HIV and AIDS: The End of the Beginning

(Photo: Danielle Baron)

U.S. President Barack Obama, on the occasion of the 2011 World AIDS Day, called this the end of the beginning of the AIDS global epidemic. Obama's statement correlates with the comprehensive push by UNAIDS for a future free of HIV infections and AIDS deaths. Unquestionable gains have been made in the fight against AIDS, but huge difficulties remain.

Unquestionable gains

According to UNAIDS, an additional 1.35 million individuals clinically qualified to receive lifesaving medicines in low- and middle-income countries were placed on antiretroviral medicines in the last two years. From less than 500,000 in the late 1990s, more than 6.6 million individuals living with HIV/AIDS in low- and middle-income countries are now on antiretroviral medicines. At least 400,000 new HIV infections among children have been prevented since 1995 as a result of access to lifesaving medicines.

The rate of new HIV infection worldwide declined by 21 percent between 1997 and 2010, according to UNAIDS, averting at least 2.5 million deaths. Botswana continues to record one of the most spectacular success stories. In 2000, one of every three adults in Botswana lived with HIV/AIDS. By 2010, the new number of HIV infections had declined by two thirds due to an aggressive information, education and communication campaign against HIV transmission and the extraordinary, rapid scale-up of access to antiretroviral medicines from 5 percent in 2000 to more than 80 percent in 2010. It helped that Botswana is one of the richest and best-governed countries in Africa.

In the last decade, new HIV infections declined by more than one third in the Caribbean. Between 1996 and 2010, new HIV infections decreased by 56 percent in India and by 40 percent in Southeast Asia.

Advances in HIV research signpost potential further gains in the fight against the global epidemic. New research suggests that early and timely access to antiretroviral medicines can reduce HIV transmission by 96 percent among partners of individuals living with HIV/AIDS.

In the race for a "cure" for AIDS, two recent developments indicate that a breakthrough may not be as implausible as once thought. First, an individual currently known as the "Berlin patient," after multiple, expensive bone-marrow transplants, no longer shows evidence of HIV infection. Reportedly, this individual has been free of HIV for four years. Unfortunately, so far, researchers have failed to replicate this result. Another individual, the "Trenton patient," after a gene-therapy procedure, stopped HIV in its tracks for about 12 weeks. However, researchers are still struggling to replicate the gene-therapy outcome in other similar patients.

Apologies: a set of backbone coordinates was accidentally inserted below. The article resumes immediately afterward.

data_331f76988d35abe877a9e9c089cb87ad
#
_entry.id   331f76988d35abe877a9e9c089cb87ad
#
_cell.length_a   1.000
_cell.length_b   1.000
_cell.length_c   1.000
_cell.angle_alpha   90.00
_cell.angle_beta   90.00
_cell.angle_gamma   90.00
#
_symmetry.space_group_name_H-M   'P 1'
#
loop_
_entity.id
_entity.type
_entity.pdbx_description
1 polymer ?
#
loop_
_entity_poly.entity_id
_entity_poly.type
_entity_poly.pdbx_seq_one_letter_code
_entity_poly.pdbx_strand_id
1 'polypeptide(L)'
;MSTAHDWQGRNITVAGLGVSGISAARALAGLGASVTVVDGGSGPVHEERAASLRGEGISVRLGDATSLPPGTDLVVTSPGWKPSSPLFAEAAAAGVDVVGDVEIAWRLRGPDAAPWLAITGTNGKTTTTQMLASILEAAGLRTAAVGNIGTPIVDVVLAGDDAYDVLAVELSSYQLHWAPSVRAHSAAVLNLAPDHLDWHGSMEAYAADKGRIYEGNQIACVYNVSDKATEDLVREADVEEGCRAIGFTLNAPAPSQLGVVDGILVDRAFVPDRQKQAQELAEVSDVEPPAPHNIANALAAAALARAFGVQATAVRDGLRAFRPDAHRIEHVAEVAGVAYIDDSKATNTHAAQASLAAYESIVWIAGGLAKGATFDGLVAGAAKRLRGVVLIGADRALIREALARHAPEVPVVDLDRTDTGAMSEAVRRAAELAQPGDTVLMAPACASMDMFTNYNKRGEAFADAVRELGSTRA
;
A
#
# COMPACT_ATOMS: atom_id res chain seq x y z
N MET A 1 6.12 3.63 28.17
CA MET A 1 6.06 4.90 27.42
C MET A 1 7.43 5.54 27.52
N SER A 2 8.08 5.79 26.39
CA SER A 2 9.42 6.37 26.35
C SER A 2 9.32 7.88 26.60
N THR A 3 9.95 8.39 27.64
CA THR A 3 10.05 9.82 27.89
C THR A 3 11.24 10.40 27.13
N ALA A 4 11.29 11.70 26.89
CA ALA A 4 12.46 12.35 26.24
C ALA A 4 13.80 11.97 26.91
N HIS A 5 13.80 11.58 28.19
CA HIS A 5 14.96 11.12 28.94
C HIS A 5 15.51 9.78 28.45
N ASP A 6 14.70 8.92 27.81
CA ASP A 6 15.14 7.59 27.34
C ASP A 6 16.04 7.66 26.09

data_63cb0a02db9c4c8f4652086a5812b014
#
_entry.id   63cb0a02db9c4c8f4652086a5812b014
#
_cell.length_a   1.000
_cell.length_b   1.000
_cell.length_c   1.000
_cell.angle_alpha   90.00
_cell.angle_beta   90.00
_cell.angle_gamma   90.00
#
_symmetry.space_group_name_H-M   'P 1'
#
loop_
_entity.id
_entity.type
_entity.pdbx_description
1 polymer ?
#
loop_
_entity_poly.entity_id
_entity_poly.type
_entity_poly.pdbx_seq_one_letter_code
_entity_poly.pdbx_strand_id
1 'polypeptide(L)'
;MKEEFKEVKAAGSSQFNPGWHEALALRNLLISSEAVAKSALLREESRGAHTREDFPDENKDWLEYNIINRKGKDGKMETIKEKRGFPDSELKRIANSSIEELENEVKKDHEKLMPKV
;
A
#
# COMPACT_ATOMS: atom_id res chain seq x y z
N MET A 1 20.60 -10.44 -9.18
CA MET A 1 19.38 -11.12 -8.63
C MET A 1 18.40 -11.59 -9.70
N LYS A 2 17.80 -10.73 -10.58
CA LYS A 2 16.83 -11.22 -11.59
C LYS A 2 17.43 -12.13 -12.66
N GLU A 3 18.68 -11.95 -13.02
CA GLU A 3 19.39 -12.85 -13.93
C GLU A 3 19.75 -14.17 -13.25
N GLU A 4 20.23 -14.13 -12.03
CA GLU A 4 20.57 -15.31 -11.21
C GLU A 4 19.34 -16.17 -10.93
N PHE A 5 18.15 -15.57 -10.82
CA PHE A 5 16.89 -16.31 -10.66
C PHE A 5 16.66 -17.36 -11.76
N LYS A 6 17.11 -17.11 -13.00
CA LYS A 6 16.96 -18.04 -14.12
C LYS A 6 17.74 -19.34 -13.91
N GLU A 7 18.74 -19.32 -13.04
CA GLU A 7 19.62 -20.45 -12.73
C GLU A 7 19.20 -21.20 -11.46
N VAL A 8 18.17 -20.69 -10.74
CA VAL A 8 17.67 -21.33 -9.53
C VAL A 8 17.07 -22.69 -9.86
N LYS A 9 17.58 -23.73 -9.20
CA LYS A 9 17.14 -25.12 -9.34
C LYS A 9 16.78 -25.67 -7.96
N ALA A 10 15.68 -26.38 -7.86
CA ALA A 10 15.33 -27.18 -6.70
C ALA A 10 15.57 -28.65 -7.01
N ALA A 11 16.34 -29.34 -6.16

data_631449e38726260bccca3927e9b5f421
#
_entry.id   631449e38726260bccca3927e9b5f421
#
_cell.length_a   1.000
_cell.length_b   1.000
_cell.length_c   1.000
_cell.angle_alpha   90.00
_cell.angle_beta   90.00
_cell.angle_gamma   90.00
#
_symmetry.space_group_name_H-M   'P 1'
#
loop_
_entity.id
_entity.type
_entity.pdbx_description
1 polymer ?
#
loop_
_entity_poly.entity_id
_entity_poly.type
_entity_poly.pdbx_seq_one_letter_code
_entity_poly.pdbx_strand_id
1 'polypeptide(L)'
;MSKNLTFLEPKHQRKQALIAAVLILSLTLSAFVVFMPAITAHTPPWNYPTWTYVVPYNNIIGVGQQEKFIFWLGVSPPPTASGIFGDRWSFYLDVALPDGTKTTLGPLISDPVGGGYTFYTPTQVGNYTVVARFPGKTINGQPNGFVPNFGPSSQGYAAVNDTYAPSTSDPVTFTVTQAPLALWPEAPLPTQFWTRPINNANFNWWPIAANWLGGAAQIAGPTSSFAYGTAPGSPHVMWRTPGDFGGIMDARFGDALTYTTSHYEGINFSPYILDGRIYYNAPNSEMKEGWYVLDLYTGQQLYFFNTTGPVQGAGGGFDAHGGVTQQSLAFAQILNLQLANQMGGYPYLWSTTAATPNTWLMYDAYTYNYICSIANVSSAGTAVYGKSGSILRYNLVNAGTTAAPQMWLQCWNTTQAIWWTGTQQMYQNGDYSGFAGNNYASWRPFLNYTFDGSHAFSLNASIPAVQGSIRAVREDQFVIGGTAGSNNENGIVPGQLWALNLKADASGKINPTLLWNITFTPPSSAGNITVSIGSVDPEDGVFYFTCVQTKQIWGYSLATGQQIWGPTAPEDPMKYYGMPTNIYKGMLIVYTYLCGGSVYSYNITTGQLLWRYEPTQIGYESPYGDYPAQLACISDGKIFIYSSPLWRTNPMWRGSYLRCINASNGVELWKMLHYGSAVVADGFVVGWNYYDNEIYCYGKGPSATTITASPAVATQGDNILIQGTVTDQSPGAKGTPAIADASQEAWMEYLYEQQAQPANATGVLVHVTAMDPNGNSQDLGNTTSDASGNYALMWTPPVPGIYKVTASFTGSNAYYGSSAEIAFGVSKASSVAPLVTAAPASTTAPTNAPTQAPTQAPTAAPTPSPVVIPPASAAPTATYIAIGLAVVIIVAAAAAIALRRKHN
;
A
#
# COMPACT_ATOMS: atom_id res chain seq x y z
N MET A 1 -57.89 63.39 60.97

The U.S. National Institutes of Health, multiple medical research centers and research pharmaceutical companies are actively engaged in AIDS research. The quest for an HIV vaccine remains a top priority, with the public-private, civil-society International AIDS Vaccine Initiative backed by the Gates Foundation playing a pivotal roll in mobilizing financial, technical and logistics resources.

The last decade has also shown that bilateral and multilateral global efforts to fight AIDS can work. The U.S. PEPFAR program reportedly provides 4 million individuals worldwide with antiretroviral therapy. In the last year, PEPFAR support reportedly provided 600,000 HIV pregnant mothers with antiretroviral medicine, potentially averting HIV transmissions to 200,000 newborns. Obama announced a new PEPFAR goal of putting 6 million individuals on antiretroviral therapy by 2013. The Global Fund to fight AIDS, tuberculosis and malaria through its operations in 150 countries reportedly saves 100,000 lives a month. The Fund is responsible for one fifth of global AIDS financing.

Steep challenges remain